Federal Spending and Debt, 1790 to 2050

September 20, 2013

As policymakers begin fighting over this year’s appropriations, the Congressional Budget Office has released a long-term projection that puts today’s budget battles in broader context. The federal government is in the most unique and dangerous fiscal situation that it has ever been in during peacetime.

Federal spending and debt as a share of GDP are being sustained at very high levels, and that is sapping the nation’s economic vitality. Spending and debt remove resources from the voluntary, productive, and innovative sector of the economy and put those resources in the hands of the coercive, mismanaged, and centrally planned sector. The more that spending and debt rise, the more of our freedom and prosperity are destroyed.

During brief periods to fight justified wars, it is reasonable to hand over more resources to the government. But the following two charts show that spending and debt are already at remarkably high levels for peacetime, and CBO projections to 2050 show the situation getting much worse.

Figure 1, below the jump, shows federal debt held by the public as a share of GDP from 1790 to 2050. The data for past years are from CBO analyses here and here. The projection is CBO’s new extended baseline.

Before the current spike, federal debt never rose above 48 percent of GDP during peacetime. Right now debt is 73 percent of GDP and CBO projects that it will rise to 129 percent by 2050 without reforms.

In the past, debt peaked during wars (the War of 1812, Civil War, WWI, and WWII), but afterwards there were always long periods of fiscal retrenchment. Indeed, for the nation’s first 140 years, the Jeffersonian dislike of government debt held sway among policymakers. The rise of Keynesianism in the 1930s started to soften views about debt, but the recent political acceptance of peacetime debt at near-WWII levels is very disturbing.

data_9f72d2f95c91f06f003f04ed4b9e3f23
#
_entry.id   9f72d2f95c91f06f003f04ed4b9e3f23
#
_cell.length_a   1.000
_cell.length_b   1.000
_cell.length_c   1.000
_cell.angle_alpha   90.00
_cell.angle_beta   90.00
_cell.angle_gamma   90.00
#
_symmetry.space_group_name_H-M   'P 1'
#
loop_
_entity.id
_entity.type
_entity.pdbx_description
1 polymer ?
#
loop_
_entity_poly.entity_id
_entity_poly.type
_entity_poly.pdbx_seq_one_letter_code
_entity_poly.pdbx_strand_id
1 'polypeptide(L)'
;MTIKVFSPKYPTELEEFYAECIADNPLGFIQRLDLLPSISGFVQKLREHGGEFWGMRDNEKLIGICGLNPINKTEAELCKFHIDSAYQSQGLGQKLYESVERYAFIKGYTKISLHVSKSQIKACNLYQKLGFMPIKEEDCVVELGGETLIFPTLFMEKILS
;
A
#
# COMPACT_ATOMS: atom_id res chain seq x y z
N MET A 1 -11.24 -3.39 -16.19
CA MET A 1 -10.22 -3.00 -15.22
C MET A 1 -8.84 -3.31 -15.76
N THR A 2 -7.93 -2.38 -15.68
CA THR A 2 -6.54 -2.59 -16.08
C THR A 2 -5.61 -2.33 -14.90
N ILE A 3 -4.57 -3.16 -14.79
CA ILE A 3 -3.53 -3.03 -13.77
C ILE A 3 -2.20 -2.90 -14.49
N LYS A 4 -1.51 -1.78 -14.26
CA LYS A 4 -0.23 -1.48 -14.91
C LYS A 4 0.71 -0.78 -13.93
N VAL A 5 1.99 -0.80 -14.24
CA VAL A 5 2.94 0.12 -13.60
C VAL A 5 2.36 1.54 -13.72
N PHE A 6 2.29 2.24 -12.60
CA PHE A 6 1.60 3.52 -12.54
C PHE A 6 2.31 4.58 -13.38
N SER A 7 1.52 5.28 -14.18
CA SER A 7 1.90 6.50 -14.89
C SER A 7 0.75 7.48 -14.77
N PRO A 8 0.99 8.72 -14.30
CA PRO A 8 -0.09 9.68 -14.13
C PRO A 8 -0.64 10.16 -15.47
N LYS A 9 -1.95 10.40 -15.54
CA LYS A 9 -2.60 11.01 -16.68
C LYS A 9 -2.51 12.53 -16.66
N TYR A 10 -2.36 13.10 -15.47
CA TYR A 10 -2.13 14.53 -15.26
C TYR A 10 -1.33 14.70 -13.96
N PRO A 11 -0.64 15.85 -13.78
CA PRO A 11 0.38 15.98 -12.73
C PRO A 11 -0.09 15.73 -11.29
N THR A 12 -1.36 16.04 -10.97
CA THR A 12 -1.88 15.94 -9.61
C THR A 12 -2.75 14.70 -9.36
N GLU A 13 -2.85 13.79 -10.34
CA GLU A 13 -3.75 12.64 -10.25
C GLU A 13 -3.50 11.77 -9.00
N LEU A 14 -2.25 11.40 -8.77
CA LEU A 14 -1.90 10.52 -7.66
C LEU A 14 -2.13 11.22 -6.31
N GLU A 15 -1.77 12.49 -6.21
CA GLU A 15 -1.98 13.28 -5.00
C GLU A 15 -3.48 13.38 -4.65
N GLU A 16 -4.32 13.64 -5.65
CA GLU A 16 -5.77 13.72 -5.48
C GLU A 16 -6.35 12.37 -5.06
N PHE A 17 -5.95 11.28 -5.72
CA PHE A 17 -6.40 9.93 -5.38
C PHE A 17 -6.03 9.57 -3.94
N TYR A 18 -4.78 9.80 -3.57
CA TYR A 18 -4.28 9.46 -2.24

High debt is caused by high spending. Figure 2 shows total federal outlays over the same 260-year period. Spending data for the first 110 years are from the Census, while GDP data are from CBO. Data since 1900 are from OMB and CBO, and the projection to 2050 is CBO’s extended baseline.

The wartime spending spikes in Figure 2 match the debt spikes in Figure 1. But since the 1930s, the welfare state has grown dramatically, and federal spending has gobbled up an increasing share of the economy during both peacetime and wartime.

Wars tend to ratchet up spending even after the shooting stops, but before WWII this didn’t seem to be a severe problem. From 1790 to the War of 1812, federal spending averaged 1.5 percent of GDP. From after the War of 1812 to the Civil War, spending also averaged 1.5 percent. From the end of the Civil War to WWI, spending averaged 2.6 percent. During the 1920s, spending averaged 4.1 percent.

But after that point, Figure 2 shows a sharp upward trend from 1930 to about 1980. Spending rose from 4 percent to 21 percent of GDP—a quintupling of the federal government’s grab of the nation’s income. The federal share has gyrated around 20 percent since then, but CBO’s projection of spending to 2050 shows spending climbing to 29 percent. If we have more wars, there will be spikes in future spending and debt that make CBO’s scary projections even worse.

Regarding the current budget battle, the effort to remove Obamacare funding from this year’s appropriations is laudable. Not only will the health care law add distortions to our health care system, it will also spend a lot of money. Repealing the law would reduce federal spending by about half a percentage point of GDP annually within a decade.

However, much more needs to be done to ward off the tidal wave of spending and debt shown in the CBO projections. History shows that policymakers should be cutting spending and debt during periods when we are at peace and the economy is growing—like right now. Let’s hope that we don’t enter any more foreign wars, but we do need a domestic war on government spending and debt.

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